Waves can be visualized as a waveform, with crests, troughs, wavelength and amplitude. Water waves (wind waves) fits excellent in this model. However, there is many kind of waves in nature. Is it correct to say that all waves propagate in this way?
Pressure waves (sound) is more like a compression and rarefaction, which propagate in a straight line. Is the waveform the wrong approach to those waves? Do they really swing up and down? Or is it the right approach, because the amplitude is too low to be noticed normally?
Is it correct to assign the waveform to classical electromagnetic waves? Do they really swing up and down as the waveform say? If we for example shine a ray of light in one direction, will the light swing up and down, and the meter over sea level will differ very slightly?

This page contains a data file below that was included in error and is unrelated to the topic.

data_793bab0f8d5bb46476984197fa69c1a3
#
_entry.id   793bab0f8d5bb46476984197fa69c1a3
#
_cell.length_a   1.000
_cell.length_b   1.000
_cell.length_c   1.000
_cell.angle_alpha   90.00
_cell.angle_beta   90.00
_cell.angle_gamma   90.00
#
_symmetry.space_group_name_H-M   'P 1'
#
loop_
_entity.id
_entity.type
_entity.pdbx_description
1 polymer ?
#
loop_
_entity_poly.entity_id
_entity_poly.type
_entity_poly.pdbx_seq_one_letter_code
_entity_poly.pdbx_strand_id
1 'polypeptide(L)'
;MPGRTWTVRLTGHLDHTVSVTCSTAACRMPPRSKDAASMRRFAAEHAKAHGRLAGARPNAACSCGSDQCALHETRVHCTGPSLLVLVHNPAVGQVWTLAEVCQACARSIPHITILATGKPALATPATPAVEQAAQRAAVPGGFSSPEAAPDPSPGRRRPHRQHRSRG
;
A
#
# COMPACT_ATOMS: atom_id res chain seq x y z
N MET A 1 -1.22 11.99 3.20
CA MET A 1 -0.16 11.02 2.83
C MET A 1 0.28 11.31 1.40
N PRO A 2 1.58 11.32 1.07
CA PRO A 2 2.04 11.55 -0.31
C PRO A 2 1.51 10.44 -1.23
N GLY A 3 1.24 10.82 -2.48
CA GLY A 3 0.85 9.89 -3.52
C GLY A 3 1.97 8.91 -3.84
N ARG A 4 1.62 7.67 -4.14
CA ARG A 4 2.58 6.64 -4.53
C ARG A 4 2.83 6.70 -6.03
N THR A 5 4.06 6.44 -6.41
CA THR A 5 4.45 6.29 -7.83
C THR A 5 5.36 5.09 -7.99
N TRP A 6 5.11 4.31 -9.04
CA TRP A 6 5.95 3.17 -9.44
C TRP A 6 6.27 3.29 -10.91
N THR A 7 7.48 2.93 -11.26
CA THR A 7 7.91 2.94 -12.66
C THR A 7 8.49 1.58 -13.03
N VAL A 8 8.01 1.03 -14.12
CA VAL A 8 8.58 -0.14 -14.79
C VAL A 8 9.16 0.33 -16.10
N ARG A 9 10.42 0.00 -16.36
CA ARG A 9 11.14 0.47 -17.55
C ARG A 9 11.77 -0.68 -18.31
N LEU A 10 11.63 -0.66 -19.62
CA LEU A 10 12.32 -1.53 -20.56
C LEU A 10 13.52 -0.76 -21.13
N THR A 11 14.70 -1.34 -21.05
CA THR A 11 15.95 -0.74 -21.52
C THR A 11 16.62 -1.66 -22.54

And what about the quantum mechanical photon and other elementary particles? Is it also correct to model them as a waveform? Does they really swing up and down? This sounds unlikely because of the uncertainty principle of quantum mechanics. However, I see everywhere that the path to a particle is pictured as a waveform. Is this approach completely misleading? If so, what is the correct visualization for the propagation of elementary particles? (I guess I am asking how to visualize the wave function).